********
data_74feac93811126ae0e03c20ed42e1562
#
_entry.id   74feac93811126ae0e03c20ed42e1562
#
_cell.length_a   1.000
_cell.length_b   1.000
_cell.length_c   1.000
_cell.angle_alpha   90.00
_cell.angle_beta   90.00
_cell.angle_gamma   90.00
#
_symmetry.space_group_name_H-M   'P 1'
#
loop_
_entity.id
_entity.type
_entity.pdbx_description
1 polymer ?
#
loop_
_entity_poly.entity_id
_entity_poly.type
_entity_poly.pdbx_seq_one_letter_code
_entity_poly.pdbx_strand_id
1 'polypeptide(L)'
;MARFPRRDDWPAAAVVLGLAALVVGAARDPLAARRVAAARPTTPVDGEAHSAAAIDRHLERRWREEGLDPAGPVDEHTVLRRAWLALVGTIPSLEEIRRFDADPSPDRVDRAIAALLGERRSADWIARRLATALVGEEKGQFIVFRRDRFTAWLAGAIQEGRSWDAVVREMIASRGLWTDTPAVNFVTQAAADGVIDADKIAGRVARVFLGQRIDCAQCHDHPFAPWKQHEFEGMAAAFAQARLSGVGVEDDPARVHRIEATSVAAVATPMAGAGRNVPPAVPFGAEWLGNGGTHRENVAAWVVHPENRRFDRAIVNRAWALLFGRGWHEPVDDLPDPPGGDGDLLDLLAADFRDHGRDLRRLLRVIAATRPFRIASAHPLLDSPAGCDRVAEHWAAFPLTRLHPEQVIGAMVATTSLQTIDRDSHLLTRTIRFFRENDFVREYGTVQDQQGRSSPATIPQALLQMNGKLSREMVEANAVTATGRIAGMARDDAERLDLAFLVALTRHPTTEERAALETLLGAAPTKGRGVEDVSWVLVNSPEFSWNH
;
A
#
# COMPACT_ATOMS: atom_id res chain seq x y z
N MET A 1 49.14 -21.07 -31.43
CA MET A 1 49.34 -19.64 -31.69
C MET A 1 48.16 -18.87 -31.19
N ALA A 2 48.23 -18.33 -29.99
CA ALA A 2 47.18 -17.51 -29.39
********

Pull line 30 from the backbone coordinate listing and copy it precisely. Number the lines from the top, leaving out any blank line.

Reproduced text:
# COMPACT_ATOMS: atom_id res chain seq x y z